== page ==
What does it mean to be marginalized? Is it a passive condition that the disadvantaged simply have to endure? Or is it a manufactured label, re-produced and by its nature transitory? In the wake of the new Egyptian revolution, this insightful collection explores issues of power, politics and inequality in Egypt and the Middle East. It argues that the notion of marginality tends to mask the true power relations that perpetuate poverty and exclusion. It is these dynamic processes of political and economic transformation that need explanation. The book provides a revealing analysis of key areas of the Egyptian political economy such as labour, urbanization and the creation of slums, disability, refugees, street children and agrarian livelihoods, reaching the impactful conclusion that marginalization does not mean total exclusion. What is marginalized can be called upon to play a dynamic part in the future—as is the case with the revolution that toppled President Mubarak.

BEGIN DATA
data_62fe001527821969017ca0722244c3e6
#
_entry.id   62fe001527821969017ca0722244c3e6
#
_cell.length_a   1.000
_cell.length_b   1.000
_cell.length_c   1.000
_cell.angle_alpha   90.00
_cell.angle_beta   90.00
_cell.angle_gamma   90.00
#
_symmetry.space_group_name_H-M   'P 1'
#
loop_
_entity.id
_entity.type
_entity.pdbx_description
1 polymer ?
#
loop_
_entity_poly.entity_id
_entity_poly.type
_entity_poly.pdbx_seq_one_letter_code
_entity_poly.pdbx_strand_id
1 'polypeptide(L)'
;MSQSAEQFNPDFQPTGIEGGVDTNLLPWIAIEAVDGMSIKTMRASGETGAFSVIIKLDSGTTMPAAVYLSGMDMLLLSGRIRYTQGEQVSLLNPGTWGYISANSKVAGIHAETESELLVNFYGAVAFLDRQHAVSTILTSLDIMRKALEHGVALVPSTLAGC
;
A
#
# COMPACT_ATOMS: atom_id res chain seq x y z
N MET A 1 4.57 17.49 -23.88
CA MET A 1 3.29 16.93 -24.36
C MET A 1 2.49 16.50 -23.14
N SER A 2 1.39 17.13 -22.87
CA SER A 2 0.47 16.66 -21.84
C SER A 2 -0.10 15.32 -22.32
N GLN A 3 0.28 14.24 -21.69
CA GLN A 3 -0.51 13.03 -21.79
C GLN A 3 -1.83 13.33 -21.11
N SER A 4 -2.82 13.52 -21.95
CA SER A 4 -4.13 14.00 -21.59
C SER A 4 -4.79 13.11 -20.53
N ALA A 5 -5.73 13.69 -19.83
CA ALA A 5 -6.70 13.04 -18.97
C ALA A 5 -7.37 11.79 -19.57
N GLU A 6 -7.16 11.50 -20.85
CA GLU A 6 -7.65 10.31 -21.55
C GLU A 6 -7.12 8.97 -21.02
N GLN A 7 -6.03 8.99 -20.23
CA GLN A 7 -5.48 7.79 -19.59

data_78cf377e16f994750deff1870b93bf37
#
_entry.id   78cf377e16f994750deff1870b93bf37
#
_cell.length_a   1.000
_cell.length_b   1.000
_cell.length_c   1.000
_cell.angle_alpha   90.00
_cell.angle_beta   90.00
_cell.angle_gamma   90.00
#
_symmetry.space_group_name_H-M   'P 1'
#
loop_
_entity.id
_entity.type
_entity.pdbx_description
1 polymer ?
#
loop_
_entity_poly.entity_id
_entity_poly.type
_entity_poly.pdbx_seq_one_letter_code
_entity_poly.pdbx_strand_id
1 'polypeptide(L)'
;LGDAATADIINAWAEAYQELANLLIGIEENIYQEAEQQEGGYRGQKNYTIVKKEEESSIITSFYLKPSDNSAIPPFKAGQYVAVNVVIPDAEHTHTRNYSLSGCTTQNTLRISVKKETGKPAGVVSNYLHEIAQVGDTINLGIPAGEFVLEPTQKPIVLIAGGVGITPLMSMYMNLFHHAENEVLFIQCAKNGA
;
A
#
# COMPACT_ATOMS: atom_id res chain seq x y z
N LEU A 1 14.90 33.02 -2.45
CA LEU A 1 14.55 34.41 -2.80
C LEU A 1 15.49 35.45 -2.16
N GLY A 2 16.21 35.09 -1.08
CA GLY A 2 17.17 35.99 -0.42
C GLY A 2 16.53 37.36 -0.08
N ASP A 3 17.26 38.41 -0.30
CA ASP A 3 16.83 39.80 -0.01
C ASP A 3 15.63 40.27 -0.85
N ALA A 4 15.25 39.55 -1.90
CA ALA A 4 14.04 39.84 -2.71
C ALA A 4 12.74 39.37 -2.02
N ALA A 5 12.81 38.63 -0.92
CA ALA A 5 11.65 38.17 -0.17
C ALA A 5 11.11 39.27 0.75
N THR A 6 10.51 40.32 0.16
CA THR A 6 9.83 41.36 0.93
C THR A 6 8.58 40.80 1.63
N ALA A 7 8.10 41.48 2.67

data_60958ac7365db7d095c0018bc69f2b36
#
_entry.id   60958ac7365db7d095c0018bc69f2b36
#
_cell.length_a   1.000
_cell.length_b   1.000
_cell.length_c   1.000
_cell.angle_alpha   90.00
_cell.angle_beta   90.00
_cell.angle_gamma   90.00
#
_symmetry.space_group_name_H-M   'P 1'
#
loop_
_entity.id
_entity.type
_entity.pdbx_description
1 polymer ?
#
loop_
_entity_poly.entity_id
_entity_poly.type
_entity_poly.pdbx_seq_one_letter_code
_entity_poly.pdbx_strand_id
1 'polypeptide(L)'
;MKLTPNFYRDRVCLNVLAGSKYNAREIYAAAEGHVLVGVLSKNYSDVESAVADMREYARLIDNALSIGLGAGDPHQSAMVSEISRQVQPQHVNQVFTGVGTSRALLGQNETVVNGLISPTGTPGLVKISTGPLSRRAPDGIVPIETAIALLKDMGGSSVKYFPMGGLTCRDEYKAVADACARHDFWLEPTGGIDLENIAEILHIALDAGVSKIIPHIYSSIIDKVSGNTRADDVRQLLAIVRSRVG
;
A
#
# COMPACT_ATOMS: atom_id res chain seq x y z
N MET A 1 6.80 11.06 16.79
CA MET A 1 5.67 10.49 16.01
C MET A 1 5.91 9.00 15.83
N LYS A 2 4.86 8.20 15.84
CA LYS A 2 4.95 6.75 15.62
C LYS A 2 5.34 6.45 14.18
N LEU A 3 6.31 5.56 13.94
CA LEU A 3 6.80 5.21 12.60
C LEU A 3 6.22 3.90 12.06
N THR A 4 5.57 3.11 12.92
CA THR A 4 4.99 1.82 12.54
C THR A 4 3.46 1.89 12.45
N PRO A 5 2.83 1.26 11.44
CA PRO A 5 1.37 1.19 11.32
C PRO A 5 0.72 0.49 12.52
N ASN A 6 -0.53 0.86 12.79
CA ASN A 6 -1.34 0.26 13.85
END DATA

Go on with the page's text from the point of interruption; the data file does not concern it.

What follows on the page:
Marginality and Exclusion in Egypt
is a researcher at the Social Research Center, American University in Cairo, Egypt. His research focuses on agrarian change, water resources, poverty and marginality. He has worked in the Ministry of Agriculture in Tunisia, the University of Paris 8-St Denis, CEDEJ (Centre d'Etudes et de Documentation Juridiques et Sociales), IRD (Institute of Research for Development) and the SRC.